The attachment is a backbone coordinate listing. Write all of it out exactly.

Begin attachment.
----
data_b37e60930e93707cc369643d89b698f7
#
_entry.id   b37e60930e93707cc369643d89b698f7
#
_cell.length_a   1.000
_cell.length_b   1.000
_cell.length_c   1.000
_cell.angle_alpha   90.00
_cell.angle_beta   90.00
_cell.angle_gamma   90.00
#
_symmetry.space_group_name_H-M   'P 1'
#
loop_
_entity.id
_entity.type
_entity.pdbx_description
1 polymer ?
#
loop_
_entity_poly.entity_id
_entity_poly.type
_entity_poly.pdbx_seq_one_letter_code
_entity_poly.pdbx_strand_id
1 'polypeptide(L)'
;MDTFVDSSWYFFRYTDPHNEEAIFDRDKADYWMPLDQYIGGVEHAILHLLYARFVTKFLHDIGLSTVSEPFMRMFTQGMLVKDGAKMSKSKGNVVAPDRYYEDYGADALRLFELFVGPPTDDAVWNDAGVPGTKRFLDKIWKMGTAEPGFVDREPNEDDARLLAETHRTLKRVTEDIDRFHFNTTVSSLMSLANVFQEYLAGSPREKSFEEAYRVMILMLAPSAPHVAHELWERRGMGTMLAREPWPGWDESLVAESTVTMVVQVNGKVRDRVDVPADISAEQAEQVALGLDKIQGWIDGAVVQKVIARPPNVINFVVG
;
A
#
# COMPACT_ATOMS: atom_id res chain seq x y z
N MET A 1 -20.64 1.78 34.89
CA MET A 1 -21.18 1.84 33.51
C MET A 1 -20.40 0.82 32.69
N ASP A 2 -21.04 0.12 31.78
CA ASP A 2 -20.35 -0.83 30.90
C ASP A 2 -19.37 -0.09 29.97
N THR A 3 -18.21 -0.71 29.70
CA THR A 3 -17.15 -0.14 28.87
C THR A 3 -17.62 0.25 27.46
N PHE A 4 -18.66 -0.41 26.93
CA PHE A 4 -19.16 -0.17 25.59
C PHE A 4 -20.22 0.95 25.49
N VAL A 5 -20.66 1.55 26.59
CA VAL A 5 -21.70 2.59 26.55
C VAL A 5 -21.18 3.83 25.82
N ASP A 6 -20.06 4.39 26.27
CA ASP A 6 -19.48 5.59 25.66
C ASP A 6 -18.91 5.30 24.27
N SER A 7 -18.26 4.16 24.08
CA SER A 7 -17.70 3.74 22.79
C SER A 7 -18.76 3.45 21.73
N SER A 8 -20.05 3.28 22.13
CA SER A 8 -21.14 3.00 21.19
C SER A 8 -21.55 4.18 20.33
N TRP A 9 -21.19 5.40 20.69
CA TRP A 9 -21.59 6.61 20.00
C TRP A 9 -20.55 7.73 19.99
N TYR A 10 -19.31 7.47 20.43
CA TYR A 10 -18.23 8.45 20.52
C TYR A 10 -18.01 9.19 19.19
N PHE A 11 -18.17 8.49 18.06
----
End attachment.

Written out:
data_b37e60930e93707cc369643d89b698f7
#
_entry.id   b37e60930e93707cc369643d89b698f7
#
_cell.length_a   1.000
_cell.length_b   1.000
_cell.length_c   1.000
_cell.angle_alpha   90.00
_cell.angle_beta   90.00
_cell.angle_gamma   90.00
#
_symmetry.space_group_name_H-M   'P 1'
#
loop_
_entity.id
_entity.type
_entity.pdbx_description
1 polymer ?
#
loop_
_entity_poly.entity_id
_entity_poly.type
_entity_poly.pdbx_seq_one_letter_code
_entity_poly.pdbx_strand_id
1 'polypeptide(L)'
;MDTFVDSSWYFFRYTDPHNEEAIFDRDKADYWMPLDQYIGGVEHAILHLLYARFVTKFLHDIGLSTVSEPFMRMFTQGMLVKDGAKMSKSKGNVVAPDRYYEDYGADALRLFELFVGPPTDDAVWNDAGVPGTKRFLDKIWKMGTAEPGFVDREPNEDDARLLAETHRTLKRVTEDIDRFHFNTTVSSLMSLANVFQEYLAGSPREKSFEEAYRVMILMLAPSAPHVAHELWERRGMGTMLAREPWPGWDESLVAESTVTMVVQVNGKVRDRVDVPADISAEQAEQVALGLDKIQGWIDGAVVQKVIARPPNVINFVVG
;
A
#
# COMPACT_ATOMS: atom_id res chain seq x y z
N MET A 1 -20.64 1.78 34.89
CA MET A 1 -21.18 1.84 33.51
C MET A 1 -20.40 0.82 32.69
N ASP A 2 -21.04 0.12 31.78
CA ASP A 2 -20.35 -0.83 30.90
C ASP A 2 -19.37 -0.09 29.97
N THR A 3 -18.21 -0.71 29.70
CA THR A 3 -17.15 -0.14 28.87
C THR A 3 -17.62 0.25 27.46
N PHE A 4 -18.66 -0.41 26.93
CA PHE A 4 -19.16 -0.17 25.59
C PHE A 4 -20.22 0.95 25.49
N VAL A 5 -20.66 1.55 26.59
CA VAL A 5 -21.70 2.59 26.55
C VAL A 5 -21.18 3.83 25.82
N ASP A 6 -20.06 4.39 26.27
CA ASP A 6 -19.48 5.59 25.66
C ASP A 6 -18.91 5.30 24.27
N SER A 7 -18.26 4.16 24.08
CA SER A 7 -17.70 3.74 22.79
C SER A 7 -18.76 3.45 21.73
N SER A 8 -20.05 3.28 22.13
CA SER A 8 -21.14 3.00 21.19
C SER A 8 -21.55 4.18 20.33
N TRP A 9 -21.19 5.40 20.69
CA TRP A 9 -21.59 6.61 20.00
C TRP A 9 -20.55 7.73 19.99
N TYR A 10 -19.31 7.47 20.43
CA TYR A 10 -18.23 8.45 20.52
C TYR A 10 -18.01 9.19 19.19
N PHE A 11 -18.17 8.49 18.06